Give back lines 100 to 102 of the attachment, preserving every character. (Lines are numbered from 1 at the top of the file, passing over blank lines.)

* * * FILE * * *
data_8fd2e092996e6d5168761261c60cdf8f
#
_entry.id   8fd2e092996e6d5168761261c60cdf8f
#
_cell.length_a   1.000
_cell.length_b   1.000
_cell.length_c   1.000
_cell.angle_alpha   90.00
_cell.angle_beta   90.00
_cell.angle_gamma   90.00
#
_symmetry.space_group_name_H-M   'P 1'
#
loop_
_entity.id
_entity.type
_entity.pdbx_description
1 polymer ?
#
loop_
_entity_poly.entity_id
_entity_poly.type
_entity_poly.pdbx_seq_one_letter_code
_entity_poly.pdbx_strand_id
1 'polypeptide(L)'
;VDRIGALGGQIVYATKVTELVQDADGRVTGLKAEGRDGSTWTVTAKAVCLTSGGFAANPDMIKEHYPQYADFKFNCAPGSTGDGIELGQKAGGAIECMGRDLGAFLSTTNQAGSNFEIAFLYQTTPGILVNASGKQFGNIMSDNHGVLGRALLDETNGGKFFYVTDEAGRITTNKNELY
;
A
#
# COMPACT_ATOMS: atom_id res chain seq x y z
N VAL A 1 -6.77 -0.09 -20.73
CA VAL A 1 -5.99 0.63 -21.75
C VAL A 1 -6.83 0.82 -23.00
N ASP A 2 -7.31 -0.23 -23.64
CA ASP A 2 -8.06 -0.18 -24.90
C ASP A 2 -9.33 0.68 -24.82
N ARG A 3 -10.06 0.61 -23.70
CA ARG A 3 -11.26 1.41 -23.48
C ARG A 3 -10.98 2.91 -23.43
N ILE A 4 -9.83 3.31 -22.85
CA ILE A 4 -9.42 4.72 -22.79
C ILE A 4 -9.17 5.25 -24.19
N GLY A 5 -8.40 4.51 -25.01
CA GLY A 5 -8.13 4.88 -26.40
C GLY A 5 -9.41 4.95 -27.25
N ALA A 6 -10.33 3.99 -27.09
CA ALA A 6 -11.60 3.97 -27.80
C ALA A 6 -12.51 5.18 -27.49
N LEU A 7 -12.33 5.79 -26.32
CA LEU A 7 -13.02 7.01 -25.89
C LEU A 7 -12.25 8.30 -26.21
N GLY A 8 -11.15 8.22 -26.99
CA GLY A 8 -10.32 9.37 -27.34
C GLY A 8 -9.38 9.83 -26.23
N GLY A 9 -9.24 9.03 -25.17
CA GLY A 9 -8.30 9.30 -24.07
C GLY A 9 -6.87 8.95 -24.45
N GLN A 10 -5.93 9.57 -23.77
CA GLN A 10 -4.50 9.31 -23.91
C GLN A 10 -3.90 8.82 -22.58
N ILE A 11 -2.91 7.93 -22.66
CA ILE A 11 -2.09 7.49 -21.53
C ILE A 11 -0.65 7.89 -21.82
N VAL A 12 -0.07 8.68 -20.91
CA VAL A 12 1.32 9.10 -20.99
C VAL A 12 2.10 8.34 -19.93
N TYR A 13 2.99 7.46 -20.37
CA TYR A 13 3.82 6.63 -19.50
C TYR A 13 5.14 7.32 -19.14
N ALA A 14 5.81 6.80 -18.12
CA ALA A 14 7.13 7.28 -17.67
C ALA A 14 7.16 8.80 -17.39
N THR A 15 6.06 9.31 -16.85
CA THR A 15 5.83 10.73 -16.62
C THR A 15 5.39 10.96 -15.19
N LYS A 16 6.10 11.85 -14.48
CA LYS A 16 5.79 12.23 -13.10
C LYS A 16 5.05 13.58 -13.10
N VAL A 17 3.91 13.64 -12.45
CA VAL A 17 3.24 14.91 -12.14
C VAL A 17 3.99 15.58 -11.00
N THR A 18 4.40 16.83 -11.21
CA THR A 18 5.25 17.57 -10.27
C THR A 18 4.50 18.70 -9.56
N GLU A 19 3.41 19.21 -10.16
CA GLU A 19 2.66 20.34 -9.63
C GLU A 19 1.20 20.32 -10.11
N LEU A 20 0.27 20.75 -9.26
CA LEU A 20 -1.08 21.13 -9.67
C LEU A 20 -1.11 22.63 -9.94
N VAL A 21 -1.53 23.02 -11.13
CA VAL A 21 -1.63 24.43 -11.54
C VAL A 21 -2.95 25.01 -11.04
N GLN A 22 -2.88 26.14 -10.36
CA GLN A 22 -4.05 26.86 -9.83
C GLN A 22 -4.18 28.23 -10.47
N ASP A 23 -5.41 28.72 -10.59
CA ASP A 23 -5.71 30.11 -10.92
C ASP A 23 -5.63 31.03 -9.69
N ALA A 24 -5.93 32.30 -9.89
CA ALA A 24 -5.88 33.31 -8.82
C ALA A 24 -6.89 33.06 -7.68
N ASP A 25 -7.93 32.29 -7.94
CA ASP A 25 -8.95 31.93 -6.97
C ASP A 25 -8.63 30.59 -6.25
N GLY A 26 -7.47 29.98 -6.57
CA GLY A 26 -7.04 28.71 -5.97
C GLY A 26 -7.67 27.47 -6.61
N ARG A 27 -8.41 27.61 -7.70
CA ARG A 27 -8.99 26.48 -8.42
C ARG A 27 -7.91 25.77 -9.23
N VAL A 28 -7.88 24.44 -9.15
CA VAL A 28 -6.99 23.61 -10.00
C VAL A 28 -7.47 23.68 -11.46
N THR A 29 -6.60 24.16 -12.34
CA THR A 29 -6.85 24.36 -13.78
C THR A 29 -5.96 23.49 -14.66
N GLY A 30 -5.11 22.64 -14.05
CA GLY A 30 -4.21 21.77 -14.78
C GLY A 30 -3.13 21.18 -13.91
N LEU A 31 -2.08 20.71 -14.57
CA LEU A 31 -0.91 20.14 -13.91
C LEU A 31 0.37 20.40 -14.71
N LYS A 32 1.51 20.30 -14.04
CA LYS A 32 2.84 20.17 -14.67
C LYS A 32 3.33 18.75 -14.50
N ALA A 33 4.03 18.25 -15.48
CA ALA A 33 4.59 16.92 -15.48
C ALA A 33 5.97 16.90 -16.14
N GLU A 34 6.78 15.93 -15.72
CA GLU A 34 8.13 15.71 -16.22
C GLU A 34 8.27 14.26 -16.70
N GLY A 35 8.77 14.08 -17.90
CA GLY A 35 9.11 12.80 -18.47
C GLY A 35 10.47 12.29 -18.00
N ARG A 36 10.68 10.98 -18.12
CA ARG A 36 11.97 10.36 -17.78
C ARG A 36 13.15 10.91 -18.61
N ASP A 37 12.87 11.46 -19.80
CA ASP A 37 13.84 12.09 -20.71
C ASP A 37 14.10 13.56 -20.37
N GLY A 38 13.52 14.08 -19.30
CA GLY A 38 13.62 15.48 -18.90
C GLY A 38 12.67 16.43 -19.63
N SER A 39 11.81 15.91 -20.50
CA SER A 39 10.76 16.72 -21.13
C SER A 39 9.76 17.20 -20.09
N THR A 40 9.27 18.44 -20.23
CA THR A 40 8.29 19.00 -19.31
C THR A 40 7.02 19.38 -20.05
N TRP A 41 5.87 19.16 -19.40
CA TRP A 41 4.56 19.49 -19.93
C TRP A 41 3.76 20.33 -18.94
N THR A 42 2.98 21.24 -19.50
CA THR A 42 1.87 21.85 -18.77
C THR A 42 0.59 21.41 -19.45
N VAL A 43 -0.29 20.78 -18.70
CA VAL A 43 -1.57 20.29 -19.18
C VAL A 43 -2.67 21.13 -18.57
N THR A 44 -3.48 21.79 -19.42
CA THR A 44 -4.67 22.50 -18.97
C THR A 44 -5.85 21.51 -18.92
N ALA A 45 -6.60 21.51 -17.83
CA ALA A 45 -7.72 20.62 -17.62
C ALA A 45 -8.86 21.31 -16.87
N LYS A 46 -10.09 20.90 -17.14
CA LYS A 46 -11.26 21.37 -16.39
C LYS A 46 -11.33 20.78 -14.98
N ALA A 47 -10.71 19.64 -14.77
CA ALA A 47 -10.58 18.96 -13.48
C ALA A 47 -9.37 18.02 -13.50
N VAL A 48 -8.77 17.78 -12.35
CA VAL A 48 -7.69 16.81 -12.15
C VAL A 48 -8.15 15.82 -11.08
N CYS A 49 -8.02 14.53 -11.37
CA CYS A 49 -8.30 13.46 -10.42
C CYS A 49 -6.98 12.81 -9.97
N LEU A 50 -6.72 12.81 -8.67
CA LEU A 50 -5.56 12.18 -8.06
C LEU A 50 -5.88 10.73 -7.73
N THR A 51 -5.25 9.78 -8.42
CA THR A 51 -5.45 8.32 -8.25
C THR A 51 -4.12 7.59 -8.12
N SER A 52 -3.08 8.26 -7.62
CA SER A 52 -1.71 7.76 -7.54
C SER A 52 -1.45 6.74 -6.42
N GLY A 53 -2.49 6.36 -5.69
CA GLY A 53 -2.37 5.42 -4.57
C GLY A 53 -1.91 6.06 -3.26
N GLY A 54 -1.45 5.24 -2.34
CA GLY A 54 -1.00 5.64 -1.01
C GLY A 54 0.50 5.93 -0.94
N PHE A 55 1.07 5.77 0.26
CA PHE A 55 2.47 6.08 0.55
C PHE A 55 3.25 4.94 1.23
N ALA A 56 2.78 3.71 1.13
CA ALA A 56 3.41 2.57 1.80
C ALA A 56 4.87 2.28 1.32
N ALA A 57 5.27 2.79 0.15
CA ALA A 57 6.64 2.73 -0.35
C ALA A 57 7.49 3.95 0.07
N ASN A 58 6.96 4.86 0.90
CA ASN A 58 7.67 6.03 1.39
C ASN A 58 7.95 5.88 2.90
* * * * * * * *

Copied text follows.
N ALA A 24 -5.93 32.30 -9.89
CA ALA A 24 -5.88 33.31 -8.82
C ALA A 24 -6.89 33.06 -7.68